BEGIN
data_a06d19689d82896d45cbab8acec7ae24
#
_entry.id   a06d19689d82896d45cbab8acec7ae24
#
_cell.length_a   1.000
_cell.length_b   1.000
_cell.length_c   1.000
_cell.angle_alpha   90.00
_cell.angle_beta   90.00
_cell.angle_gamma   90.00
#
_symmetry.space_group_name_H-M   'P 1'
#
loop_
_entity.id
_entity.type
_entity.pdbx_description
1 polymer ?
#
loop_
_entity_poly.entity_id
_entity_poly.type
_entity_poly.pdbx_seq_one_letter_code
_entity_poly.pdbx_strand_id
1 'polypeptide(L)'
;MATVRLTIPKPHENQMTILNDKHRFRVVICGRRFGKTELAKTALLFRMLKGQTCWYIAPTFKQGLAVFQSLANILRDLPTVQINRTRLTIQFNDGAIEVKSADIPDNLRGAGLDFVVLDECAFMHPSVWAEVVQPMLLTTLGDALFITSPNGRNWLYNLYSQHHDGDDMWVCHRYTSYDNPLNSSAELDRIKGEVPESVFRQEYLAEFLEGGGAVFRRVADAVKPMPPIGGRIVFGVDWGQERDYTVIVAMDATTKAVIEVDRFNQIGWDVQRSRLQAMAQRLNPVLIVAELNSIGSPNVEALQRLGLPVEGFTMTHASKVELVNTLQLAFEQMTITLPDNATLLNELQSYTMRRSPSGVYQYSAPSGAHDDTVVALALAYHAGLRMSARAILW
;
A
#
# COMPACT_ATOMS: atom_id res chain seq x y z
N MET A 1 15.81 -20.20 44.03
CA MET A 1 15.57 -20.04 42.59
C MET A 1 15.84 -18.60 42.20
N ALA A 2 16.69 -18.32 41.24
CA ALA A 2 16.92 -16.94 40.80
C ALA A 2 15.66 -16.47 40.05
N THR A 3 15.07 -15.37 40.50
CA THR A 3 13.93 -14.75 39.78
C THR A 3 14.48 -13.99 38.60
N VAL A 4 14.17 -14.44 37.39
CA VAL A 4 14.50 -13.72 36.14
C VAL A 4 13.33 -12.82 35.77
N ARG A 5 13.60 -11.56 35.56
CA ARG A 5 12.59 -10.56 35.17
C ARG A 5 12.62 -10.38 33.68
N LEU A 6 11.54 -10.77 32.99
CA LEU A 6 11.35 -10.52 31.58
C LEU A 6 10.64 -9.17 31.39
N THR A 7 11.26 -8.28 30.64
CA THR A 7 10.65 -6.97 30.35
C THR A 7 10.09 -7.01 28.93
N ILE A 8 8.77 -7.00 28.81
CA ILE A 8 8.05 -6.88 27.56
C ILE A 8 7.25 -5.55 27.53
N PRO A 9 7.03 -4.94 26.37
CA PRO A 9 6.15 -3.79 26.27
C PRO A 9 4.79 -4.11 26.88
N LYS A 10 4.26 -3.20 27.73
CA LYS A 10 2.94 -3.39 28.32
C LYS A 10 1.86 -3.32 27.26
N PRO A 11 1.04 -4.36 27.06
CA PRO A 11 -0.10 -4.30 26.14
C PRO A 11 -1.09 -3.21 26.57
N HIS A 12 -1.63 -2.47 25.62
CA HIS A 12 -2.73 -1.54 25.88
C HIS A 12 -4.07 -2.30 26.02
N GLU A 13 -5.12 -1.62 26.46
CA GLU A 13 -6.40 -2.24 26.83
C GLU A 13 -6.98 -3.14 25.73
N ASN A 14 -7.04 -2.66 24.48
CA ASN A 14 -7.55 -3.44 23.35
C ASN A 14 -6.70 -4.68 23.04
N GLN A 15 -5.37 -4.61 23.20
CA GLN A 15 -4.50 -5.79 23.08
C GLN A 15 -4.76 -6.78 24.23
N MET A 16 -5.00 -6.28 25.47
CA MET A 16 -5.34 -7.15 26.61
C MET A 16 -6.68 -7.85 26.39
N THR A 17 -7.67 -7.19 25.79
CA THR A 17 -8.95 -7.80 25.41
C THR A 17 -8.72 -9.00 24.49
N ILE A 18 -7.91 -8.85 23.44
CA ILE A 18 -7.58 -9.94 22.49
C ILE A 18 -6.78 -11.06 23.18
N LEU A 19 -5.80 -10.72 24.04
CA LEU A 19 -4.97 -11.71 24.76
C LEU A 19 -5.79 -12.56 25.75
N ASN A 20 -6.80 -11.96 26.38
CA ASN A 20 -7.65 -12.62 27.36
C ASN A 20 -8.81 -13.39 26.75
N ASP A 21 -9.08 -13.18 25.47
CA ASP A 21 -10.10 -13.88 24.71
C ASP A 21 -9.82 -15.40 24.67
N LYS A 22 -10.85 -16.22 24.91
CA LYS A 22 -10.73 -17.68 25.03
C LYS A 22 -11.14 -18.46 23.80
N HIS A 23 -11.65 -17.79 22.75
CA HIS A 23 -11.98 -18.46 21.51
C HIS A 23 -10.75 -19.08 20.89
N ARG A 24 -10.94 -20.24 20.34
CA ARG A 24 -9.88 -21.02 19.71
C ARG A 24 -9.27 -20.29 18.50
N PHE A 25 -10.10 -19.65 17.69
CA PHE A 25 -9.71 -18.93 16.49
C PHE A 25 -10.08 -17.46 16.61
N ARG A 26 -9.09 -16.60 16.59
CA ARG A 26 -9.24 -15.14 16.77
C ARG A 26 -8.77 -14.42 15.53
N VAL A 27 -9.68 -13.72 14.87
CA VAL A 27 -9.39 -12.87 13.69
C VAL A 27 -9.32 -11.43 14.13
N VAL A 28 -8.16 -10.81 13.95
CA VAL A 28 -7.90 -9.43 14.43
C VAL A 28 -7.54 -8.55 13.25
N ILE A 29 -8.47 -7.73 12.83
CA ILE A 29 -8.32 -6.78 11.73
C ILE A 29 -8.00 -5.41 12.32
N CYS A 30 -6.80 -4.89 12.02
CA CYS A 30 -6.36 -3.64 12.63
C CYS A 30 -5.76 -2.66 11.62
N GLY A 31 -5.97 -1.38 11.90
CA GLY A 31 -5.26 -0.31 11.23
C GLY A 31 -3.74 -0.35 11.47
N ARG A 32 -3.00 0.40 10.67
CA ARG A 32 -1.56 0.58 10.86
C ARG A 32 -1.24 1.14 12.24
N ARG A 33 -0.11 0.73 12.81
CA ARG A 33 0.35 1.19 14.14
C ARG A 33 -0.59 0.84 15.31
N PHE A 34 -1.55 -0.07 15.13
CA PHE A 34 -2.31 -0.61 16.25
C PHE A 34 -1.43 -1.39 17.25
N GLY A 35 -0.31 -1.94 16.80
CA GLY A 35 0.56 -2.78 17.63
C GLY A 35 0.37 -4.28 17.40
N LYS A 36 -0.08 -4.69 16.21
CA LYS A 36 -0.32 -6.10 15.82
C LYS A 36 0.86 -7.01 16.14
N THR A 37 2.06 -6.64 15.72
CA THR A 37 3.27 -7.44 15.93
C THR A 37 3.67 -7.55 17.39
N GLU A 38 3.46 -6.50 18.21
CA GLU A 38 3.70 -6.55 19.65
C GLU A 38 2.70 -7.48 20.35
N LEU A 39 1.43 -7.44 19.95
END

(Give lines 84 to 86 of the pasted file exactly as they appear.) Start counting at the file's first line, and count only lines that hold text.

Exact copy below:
C ILE A 18 -6.78 -11.06 23.18
N LEU A 19 -5.80 -10.72 24.04
CA LEU A 19 -4.97 -11.71 24.76